“GPP feature?” said Arthur. “What’s that?”
“Oh, it says Genuine People Personalities.”
“Oh,” said Arthur, “sounds ghastly.”
260 posts • joined 10 Feb 2010
El Reg: Before anyone blows up these findings …
The Independent: Major Computer Bug Means Millions Could Be At Risk Of Hack
From Wikipedia, quoting IBM's Lee Nackman from a now-inaccessible eWeek article: the name "Eclipse" (dating from at least 2001) was not a wordplay on Sun Microsystems, as the product's primary competition at the time of naming was Microsoft Visual Studio, which Eclipse was to eclipse.
Gets well-thumbed copy of Kernighan & Ritchie (1978 edition) off the shelf …
Ah, here it is on page 137, in section 6.6, Fields: "Fields behave like small unsigned integers, and may participate in arithmetic expressions, just like any other integer."
To be fair, nobody used them much at the time.
This reminds me of Alice's Restaurant:
"Sergeant, you got a lot a damn gall to ask me if I've rehabilitated myself, I mean, I mean, I mean that just, I'm sittin' here on the bench, I mean I'm sittin here on the Group W bench 'cause you want to know if I'm moral enough join the army, burn women, kids, houses and villages after bein' a litterbug."
He looked at me and said, "Kid, we don't like your kind, and we're gonna send you fingerprints off to Washington."
I thought a domesday device took out everybody, including its deployer and non-combatants. I see no evidence of that in this article. Although I must admit that I applied today's all-too-frequent, annoyingly-insistent and without-apparent-effect Sonos update with more than the usual caution.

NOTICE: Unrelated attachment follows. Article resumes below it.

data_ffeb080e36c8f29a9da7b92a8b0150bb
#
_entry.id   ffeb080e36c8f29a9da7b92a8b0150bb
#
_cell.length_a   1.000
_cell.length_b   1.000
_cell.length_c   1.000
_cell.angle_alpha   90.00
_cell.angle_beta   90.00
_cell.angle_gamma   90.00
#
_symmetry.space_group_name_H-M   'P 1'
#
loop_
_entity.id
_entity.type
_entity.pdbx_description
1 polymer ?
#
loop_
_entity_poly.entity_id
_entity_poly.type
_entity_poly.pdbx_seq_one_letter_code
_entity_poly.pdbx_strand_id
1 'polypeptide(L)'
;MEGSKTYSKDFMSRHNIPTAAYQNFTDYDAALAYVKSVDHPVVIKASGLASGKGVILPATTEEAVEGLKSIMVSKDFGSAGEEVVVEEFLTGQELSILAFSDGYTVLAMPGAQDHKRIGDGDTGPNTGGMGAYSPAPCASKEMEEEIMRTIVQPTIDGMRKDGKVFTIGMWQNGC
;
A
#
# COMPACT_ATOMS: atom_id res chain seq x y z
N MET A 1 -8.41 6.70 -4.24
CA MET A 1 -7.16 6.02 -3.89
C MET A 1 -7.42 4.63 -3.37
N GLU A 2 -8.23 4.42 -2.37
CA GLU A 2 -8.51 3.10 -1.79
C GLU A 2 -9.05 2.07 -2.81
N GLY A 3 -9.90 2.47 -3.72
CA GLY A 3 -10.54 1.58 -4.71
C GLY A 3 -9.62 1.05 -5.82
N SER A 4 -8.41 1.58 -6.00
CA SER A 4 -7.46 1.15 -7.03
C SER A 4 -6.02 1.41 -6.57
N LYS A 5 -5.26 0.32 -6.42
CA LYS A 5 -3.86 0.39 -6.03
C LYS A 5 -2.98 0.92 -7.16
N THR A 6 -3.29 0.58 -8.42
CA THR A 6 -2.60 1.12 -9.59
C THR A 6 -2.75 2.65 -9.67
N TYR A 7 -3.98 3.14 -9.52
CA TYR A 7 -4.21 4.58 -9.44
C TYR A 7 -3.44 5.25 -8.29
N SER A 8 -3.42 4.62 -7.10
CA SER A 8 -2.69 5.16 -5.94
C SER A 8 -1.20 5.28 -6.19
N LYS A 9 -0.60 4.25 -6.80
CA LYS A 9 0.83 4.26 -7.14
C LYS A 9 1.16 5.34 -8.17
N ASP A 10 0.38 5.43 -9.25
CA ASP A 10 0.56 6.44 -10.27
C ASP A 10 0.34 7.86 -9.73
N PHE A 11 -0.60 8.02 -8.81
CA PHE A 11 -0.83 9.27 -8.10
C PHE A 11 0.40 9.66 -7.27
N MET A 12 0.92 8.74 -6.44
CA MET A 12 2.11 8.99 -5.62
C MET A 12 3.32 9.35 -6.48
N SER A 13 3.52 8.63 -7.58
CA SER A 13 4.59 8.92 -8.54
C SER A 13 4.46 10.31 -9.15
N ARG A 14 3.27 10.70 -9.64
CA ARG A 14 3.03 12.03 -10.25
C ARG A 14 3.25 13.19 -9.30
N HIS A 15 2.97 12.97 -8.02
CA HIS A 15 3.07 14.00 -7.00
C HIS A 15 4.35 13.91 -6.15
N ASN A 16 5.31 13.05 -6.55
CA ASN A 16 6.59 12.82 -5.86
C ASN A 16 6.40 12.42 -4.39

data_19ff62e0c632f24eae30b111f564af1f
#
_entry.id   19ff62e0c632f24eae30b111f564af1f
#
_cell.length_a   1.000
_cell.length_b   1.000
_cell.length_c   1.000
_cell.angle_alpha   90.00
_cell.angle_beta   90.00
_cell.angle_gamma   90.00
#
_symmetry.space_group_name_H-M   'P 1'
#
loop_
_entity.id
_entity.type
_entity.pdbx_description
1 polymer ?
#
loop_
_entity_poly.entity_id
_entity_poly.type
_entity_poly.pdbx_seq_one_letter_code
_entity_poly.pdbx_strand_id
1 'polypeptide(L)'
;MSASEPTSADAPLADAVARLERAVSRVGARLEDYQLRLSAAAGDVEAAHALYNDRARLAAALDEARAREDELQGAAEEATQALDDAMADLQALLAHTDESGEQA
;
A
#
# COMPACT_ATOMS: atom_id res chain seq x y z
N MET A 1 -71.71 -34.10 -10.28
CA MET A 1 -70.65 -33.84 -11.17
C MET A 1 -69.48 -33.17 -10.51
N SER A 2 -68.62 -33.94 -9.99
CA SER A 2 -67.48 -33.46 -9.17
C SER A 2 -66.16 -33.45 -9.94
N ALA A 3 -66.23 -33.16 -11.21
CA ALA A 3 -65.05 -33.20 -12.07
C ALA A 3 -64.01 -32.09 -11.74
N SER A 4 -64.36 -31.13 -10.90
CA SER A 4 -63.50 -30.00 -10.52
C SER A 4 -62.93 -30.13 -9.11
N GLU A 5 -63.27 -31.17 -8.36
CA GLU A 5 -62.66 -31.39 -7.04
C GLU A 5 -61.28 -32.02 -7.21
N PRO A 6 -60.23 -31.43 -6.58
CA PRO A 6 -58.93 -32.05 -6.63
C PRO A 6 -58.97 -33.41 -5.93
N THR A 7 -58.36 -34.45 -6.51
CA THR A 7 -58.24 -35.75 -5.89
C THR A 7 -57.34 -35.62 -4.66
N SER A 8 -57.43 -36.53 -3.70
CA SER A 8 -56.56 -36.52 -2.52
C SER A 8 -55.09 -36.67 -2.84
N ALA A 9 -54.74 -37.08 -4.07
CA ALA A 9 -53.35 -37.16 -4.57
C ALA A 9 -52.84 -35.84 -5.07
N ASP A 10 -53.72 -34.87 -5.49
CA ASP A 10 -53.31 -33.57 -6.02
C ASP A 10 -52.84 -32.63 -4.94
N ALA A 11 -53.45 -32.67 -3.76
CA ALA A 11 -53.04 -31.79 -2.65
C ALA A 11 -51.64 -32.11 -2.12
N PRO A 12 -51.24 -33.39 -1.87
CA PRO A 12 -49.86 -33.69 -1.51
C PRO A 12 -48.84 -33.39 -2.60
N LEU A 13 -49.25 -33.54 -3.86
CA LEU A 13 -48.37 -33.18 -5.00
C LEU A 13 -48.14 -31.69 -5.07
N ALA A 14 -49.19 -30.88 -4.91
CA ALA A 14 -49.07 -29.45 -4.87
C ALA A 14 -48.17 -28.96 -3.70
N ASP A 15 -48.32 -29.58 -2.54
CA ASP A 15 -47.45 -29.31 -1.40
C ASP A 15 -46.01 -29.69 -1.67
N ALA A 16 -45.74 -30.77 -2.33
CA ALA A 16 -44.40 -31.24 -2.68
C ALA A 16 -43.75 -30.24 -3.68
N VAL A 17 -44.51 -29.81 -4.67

I too have a 2012 MacBook Pro, but the Retina model, which was one of the first howls-of-rage-inducing laptops with a non-user-exchangeable battery. It still sees use two or three times a week, and the original battery is fine, both according to the the diagnostic software and to my experience in how many hours I can use it before it runs down. So, on this anecdotal evidence, maybe non-exchangeable batteries are not such a big deal. (OTOH, let me tell you about my AirPods …)
Lemme see. I just looked at HP's prices for its Elite x2 1013 G3. With 128GB of SSD: $1,499; otherwise identical with 256GB: $1,749. How about Microsoft? Surface Pro 6 with i7 processor, 8GB RAM and 256GB storage: $1,199; with 16GB and 512GB: $1,599. Dear, oh dear. Let's try the Dell Inspiron 13 7000 13". With 256GB, $1,199.99 (marked down from $1,98.99 — maybe my cookies tell them I've been sniffing around the competition); with 512GB AND 32GB of Optane thrown in, $1,249.99 (down from $1,448.99). My point is that most outfits are doing it, not just Apple. And Dell would get my business today.
Sonos has just introduced a "recently-played" feature with storage on their own servers. It requires email-based login and acceptance of Ts&Cs. Happily, ignoring the nag does not stop anything working. However, Sonos equipment is very naggy, so I may not be safe for long. The devices are perpetually whining about updates that usually provide noticeable new functionality only to newer equipment. A recent automatic update bricked their remote control app I'd been using on an old but perfectly good iPad. (And they bricked their own first-party remote a while back.) So, low marks for continued user satisfaction: brown goods should not be so demanding.
Besides, why on earth would they implement "recently-played" as server-based.? Because they have some nefarious use for the data, perhaps?
Biting the hand that feeds IT © 1998–2020